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Most of us have experienced gifted speakers and heard one or more fantastic speeches. Some speakers simply have the charisma and talent to captivate audiences. However, as in any discipline, this outstanding group of speakers is in the minority.
However, preparation, techniques and lots of practice are the key factors in delivering a successful speech. The size of an event and the number of participants is a negligible factors.
Preparation of a good speech
Even with the inclusion of sophisticated technical aids, there is nothing better than a very good speaker who has mastered a topic. Many people find it difficult to get their message across to an audience or customer. This is also a reason why there are so many training courses, courses and much more to strengthen communication skills.
However, all good speakers are not in front of an audience for the first time. The best good speakers are not teenagers either, but usually people with many years of experience. You also need this time to become an absolute specialist in a topic.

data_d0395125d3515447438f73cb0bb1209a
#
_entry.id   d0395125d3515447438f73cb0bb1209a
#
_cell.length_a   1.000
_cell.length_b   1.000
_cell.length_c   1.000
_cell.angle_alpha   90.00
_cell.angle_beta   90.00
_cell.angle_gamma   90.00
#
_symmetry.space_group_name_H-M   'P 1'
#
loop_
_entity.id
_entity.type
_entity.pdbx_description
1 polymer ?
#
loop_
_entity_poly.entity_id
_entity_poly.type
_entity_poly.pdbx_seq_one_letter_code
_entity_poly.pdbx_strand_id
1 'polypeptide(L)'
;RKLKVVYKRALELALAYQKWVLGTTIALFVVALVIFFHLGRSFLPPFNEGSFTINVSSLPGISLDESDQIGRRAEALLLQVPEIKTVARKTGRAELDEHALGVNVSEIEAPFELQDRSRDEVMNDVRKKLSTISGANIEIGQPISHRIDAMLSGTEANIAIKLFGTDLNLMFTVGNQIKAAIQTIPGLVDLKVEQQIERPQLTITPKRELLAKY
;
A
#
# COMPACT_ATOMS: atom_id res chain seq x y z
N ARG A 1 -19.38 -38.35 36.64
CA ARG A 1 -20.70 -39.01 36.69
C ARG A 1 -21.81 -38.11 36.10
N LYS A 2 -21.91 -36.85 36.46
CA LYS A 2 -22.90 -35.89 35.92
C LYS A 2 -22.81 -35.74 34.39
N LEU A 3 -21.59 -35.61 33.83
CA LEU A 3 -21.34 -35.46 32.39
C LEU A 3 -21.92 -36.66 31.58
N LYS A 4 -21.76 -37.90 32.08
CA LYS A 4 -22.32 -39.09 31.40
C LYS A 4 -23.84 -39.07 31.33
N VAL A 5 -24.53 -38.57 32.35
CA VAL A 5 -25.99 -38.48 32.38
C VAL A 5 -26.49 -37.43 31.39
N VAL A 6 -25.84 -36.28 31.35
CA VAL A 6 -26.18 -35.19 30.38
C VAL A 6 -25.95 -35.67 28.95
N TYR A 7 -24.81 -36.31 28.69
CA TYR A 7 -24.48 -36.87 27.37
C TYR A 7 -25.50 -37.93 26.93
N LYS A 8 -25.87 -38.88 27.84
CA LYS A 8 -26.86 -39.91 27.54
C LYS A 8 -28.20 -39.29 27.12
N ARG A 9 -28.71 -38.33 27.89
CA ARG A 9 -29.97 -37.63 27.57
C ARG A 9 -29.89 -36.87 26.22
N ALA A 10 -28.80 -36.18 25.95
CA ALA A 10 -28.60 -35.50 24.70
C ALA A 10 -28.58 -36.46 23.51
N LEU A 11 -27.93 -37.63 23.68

The preparations for this not only took a few hours, but a lifetime, so to speak. Don’t be discouraged though, every great speaker started small.
Stage fright before a speech
One of the main difficulties is stage fright. Many people are very nervous or even afraid to speak in front of even a small group of people. Good preparation and practice help here. Talking about an unfamiliar topic is very difficult, how do you convince an audience of something you don’t know anything about yourself?
Suppose, however, that you want to explain to a group of friends a hobby that you have had for years and have put hundreds, if not thousands, of hours into it. This will be easy for you, because you are not only familiar with the topic on a knowledge level, but also on an emotional level. If you can tell from your memories and experiences, you hardly have to think about it. A speech almost holds itself and looks authentic.
Such topics are extremely suitable for training appearances in front of groups, because the training effect after a successful speech and the increase in self-confidence is great.
How do you become a good speaker at an event?
This title is a bit of a misnomer because you either become a good speaker or you don’t. Whether at an event, at a company event, or with friends, there are ultimately no differences. A good speaker is good for any occasion, regardless of the location and audience.